Malware prevention company Bromium has announced the findings of an independent academic study into cybercriminals’ increasingly aggressive exploitation of social media platforms.
The report details the range of techniques utilised by cybercriminals to exploit trust and enable rapid infection across social media.
It also details the range of services being offered in plain sight on social networks, including: hacking tools and services, botnets for hire, facilitated digital currency scams and more.
The findings come from Social Media Platforms and the Cybercrime Economy, an extensive six-month academic study sponsored by Bromium and undertaken by University of Surrey criminology senior lecturer Dr Mike McGuire.
The study examines the role of social media platforms in the cybercrime economy.
Key insights include:
Social media-enabled cybercrimes are generating at least $3.25billion in global revenue annually
One in five organisations have been infected with malware distributed via social media
Reports of cybercrime involving social media grew by more than 300-fold between 2015 and 2017 in the US, and social media-enabled crime quadrupled between 2013 and 2018 in the UK
Over 1.3 billion social media users have had their data compromised within the last five years and between 45-50% of the illicit trading of data from 2017 to 2018 could be associated with breaches of social media platforms.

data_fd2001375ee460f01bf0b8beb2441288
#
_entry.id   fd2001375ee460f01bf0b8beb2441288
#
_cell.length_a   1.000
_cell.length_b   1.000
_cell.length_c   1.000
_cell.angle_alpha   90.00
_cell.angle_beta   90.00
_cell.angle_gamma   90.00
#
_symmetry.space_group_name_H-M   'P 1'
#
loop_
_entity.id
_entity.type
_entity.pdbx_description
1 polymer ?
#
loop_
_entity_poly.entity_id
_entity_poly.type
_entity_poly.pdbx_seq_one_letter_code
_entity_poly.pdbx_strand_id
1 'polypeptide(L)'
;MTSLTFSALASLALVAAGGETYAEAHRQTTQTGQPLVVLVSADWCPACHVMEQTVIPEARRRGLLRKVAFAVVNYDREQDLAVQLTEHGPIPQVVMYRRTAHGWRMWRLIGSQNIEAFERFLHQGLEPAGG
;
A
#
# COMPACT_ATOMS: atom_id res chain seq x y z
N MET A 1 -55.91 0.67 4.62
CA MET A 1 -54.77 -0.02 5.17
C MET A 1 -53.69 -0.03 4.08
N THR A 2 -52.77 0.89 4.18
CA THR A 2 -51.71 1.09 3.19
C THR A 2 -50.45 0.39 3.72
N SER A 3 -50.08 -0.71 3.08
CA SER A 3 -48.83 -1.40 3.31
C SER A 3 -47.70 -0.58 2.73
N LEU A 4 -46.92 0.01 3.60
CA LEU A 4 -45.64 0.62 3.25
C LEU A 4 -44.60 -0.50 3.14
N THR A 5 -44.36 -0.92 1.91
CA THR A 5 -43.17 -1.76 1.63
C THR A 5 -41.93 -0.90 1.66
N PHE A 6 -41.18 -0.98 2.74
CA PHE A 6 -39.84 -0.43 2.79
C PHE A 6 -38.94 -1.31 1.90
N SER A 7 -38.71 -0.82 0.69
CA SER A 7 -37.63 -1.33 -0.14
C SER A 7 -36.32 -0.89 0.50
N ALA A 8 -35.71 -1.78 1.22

Four of the top five global websites hosting cryptomining code are social media platforms
The number of enterprises infected by cryptomining malware doubled from 2017 to 2018
Social media platforms contain up to 20% more methods by which malware can be delivered to users – e.g. through adverts, shares, plug-ins – than comparable sources, such as ecommerce, digital media or corporate websites
Social media has fueled a 36% increase in the recruitment of ‘millennial money mules’ since 2016 and has increased fraud revenues by 60% since 2017
Bromium CEO Gregory Webb says, “Social media platforms have become near ubiquitous, and most corporate employees access social media sites at work, which exposes significant risk of attack to businesses, local governments as well as individuals.”
“Hackers are using social media as a Trojan horse, targeting employees to gain a convenient backdoor to the enterprise’s high-value assets.
“Understanding this is the first step to protecting against it, but businesses must resist knee jerk reactions to ban social media use – which often has a legitimate business function – altogether,” Webb says.
“Instead, organisations can reduce the impact of social media-enabled attacks by adopting layered defenses that utilise application isolation and containment,” he says.